On the down side, the combined view forces you to put all the columns you might need to read as your lookup result, in the same view index. Let's take the extreme situation and suppose that you have a separate "result" column for each type of key. A single document appears three times in the index with a copy of each column, for a total of nine values, plus the key makes twelve. If you had three separate views, each with only one result column, each document stores one key and one result in the index, for a total of six values -- half the size.

Note: I'm not quite clear on how the categorized column is stored with the view entries. Obviously the category values are stored as a separate sorted tree each with its own set of entries, but I think the view entries also contain a copy of the complete value from the category column. If you use the ColumnValues property you can retrieve the complete category value -- multiple values -- so it seems likely that the multiple values are stored multiple times. The amount of storage needed is the square of the number of categories. This obviously makes the combined view even less desirable.

If I'm right about this, any use of categories involves some duplication of data, which is worse if there are fewer documents in a category. If you do your lookups using LotusScript, you can search multiple uncategorized sorted columns by passing an array as your key value -- so you could have a lookup view with separate sorted Item_Desc and Month columns, and this would be a faster view for lookups than a view that's categorized by Item_Desc+"-"+Month. I notice you have two keys that are the same except that one includes a month. You might be able to get away with just two lookup views instead of three, by sorting one by Store_Loc, then Store_Name, then Month, and using an array of either two or three values as your key, depending whether you wanted to search by month.

Again on the down side, with the combined view, you have risk of a conflict between keys of different types. For instance, if you look up a (Item_Desc+"-"+Month) and the resulting value happens to be the same as a (Store_Loc+"-"+Store_Name). You know your data, so you might have some idea of how likely this is. You could make problems less likely by distinguishing the keys in some other way, e.g. with an extra character at the beginning or end ( ("I"+Item_Desc+"-"+Month) : ("L"+Store_Loc+"-"+Store_Name) : ("M"+Month+"-"+Store_Loc+"-"+Store_Name) ). Of course, this will also slow things somewhat since it makes your formula more complex and probably makes the search take a tiny bit longer.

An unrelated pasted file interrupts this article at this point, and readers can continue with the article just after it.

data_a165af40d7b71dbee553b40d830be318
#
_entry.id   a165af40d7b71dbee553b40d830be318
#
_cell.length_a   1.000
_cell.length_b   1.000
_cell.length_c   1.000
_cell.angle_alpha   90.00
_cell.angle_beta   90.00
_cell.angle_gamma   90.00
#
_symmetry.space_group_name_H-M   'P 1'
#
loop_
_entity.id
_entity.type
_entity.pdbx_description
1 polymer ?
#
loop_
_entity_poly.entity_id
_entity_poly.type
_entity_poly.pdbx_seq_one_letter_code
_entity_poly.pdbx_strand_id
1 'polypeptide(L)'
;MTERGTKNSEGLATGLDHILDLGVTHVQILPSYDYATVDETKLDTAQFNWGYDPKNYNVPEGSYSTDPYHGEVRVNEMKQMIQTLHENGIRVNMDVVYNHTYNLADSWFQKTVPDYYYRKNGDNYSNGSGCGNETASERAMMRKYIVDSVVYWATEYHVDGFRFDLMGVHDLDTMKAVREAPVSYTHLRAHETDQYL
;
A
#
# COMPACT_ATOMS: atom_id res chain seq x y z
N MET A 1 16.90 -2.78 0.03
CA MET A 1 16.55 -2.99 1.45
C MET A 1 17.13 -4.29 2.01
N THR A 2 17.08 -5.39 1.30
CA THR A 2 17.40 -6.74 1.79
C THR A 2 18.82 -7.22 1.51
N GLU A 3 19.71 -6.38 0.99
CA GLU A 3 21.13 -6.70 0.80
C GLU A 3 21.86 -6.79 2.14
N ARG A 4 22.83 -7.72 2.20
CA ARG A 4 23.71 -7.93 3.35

A final disadvantage of the combined view: There's an upper limit to the size of a view index. It's a rather high limit, so you don't have to worry about this unless you have a whole lot of documents, but if that is the case, you can have three times as many documents with separate views, before you run up against this limit.

So overall, it looks like in almost all cases, the combined view is going to be slower than the separate views and cause more potential problems.

Can this possibly lead to a corrupted view?

No, except insofar as you might run up against that index size limit. I'm not sure exactly what happens in that case -- anyone care to comment?

Andre Guirard | 28 November 2007 05:00:00 PM ET | Plymouth, MN, USA | Comments (6)